Table of Contents Author Guidelines Submit a Manuscript
Case Reports in Otolaryngology
Volume 2016 (2016), Article ID 9867942, 3 pages
http://dx.doi.org/10.1155/2016/9867942
Case Report

Cardiovocal Syndrome Secondary to an Aortic Aneurysm

1Department of Otolaryngology, Taipei Medical University, Shuang-Ho Hospital, No. 291, Jhong-Jheng Road, Jhonghe District, New Taipei City 23561, Taiwan
2Graduate Institute of Clinical Medicine, College of Medicine, Taipei Medical University, Taipei City, Taiwan
3Department of Preventive and Community Medicine, Taipei Medical University, Shuang-Ho Hospital, No. 291, Jhong-Jheng Road, Jhonghe District, New Taipei City 23561, Taiwan

Received 11 September 2015; Accepted 2 March 2016

Academic Editor: Gianluca Donatini

Copyright © 2016 Hsing-Won Wang et al. This is an open access article distributed under the Creative Commons Attribution License, which permits unrestricted use, distribution, and reproduction in any medium, provided the original work is properly cited.

Abstract

We reported that a 68-year-old man presented to the ENT outpatient department complaining of hoarseness for more than 10 months. Clinical exam identified left vocal palsy in the paramedian position and atrophic vocal folds were noted. Chest radiography revealed a large bulging contour overlying aorta and left hilar shadow. Aortic aneurysm was proved by CT scanning. Contrast-enhanced chest computed tomography for further evaluation showed a broad-based aortic aneurysm at proximal descending aorta, projecting anterolaterally. Cardiovocal syndrome was proved. The syndrome is a rare clinical presentation. While a patient with unilateral vocal palsy is encountered, one might keep in mind the possibility of cardiovocal syndrome especially in an adult who had a cardiovascular disease.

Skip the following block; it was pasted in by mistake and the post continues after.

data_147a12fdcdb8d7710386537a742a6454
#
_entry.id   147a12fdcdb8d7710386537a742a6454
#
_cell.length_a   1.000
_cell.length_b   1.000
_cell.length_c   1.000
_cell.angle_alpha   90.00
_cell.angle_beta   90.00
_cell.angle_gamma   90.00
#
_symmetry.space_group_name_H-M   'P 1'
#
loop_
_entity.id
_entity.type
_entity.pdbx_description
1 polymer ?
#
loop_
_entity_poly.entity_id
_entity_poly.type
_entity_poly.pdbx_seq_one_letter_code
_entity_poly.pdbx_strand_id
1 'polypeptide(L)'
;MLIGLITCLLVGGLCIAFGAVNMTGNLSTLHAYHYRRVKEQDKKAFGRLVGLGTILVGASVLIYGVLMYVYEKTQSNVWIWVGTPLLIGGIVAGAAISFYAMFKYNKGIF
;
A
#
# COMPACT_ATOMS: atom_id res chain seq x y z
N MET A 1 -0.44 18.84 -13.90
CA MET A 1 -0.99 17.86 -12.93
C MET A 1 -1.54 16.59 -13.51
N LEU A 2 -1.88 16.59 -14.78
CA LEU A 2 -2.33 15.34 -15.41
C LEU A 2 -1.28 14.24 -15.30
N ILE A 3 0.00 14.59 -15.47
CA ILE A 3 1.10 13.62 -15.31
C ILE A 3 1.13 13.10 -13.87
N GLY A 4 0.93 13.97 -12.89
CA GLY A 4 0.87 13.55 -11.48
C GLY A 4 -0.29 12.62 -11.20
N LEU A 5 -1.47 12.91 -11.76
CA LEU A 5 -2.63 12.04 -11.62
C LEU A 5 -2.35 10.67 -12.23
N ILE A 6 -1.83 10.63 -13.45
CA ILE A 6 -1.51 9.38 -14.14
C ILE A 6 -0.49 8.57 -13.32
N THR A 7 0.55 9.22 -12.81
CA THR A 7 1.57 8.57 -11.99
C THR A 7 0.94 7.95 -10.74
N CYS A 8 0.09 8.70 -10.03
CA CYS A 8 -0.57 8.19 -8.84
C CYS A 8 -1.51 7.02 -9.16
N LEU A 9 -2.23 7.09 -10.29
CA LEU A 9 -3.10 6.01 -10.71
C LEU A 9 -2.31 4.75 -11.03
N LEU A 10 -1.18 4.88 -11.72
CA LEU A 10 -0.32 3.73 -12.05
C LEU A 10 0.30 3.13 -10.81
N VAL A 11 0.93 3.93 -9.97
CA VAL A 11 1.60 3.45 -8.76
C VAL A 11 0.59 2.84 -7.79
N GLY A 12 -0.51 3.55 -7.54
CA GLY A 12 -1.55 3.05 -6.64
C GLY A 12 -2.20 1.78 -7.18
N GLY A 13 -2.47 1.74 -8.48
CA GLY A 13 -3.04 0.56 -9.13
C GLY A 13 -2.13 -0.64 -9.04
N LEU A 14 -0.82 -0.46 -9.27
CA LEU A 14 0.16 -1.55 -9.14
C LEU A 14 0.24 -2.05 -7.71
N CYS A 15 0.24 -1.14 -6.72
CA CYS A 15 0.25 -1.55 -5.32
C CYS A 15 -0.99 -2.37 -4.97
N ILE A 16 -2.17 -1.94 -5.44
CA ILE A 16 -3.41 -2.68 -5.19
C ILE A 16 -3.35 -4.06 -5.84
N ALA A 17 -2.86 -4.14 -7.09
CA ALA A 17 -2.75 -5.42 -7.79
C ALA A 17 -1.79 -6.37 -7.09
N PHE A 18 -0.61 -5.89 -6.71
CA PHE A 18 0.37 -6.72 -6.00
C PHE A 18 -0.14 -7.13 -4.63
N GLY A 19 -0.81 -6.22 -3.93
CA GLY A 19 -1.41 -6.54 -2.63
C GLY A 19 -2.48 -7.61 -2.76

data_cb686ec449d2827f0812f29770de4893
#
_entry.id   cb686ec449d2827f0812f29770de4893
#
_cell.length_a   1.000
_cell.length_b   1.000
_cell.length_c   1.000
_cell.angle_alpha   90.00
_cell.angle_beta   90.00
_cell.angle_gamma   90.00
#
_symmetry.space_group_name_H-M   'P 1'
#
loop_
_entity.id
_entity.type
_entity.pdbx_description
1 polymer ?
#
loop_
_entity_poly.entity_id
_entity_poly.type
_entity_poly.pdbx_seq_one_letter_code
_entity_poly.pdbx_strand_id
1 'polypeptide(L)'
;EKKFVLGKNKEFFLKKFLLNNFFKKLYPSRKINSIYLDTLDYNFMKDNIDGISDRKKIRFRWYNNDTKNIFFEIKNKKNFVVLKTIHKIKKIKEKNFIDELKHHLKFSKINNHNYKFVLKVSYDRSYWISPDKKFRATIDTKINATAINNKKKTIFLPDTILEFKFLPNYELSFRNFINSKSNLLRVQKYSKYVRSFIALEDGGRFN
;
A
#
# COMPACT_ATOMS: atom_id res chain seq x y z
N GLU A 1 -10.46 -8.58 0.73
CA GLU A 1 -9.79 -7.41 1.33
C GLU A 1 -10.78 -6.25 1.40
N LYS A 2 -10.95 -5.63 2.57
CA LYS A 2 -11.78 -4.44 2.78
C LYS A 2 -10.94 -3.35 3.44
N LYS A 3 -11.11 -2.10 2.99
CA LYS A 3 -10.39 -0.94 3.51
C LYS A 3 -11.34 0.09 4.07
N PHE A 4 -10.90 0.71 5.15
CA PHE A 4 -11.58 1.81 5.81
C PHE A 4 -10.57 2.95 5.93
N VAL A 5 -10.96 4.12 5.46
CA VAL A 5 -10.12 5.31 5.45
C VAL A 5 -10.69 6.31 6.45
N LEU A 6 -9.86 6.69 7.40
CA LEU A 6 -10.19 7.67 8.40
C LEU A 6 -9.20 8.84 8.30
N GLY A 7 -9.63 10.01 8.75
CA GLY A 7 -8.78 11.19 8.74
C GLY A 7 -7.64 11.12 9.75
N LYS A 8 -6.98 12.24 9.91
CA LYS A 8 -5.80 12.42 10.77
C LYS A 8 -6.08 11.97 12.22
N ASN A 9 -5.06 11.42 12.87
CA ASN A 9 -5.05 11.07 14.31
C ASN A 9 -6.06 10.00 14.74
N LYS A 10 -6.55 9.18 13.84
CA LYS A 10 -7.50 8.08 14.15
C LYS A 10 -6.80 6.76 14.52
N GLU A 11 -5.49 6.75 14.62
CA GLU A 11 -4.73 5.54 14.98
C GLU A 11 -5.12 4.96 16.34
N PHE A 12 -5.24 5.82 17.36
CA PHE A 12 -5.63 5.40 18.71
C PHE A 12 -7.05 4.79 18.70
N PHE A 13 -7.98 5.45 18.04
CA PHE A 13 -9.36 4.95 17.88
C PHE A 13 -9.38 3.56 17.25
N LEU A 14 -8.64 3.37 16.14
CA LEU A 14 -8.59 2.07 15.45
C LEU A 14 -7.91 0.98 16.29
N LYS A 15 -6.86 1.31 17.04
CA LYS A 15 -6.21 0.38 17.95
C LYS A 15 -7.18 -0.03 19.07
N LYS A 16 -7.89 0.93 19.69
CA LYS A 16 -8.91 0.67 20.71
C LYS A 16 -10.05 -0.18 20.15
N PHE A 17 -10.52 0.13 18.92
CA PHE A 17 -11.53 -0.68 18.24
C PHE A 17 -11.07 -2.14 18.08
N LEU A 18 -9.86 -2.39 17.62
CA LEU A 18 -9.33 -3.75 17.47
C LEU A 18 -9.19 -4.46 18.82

1. Introduction

Nobert Ortner first described hoarseness, which resulted from left recurrent laryngeal nerve palsy, in three patients with severe mitral stenosis in 1897 [1]. Later in 1958, Stocker and Enterline further identified hoarseness attributable to recurrent laryngeal nerve paralysis caused by cardiovascular disease as cardiovocal syndrome [2, 3]. Cardiovocal syndrome is a rare condition characterized by hoarseness of voice associated with cardiovascular pathology. Compression of the left recurrent laryngeal nerve by the pulmonary artery or left atrium is usually responsible. There were only few individuals described within the literature identified with left-sided vocal fold paresis/paralysis associated with an aortic aneurysm [46]. We encountered and reported an interesting case that had husky voice for more than 10 months.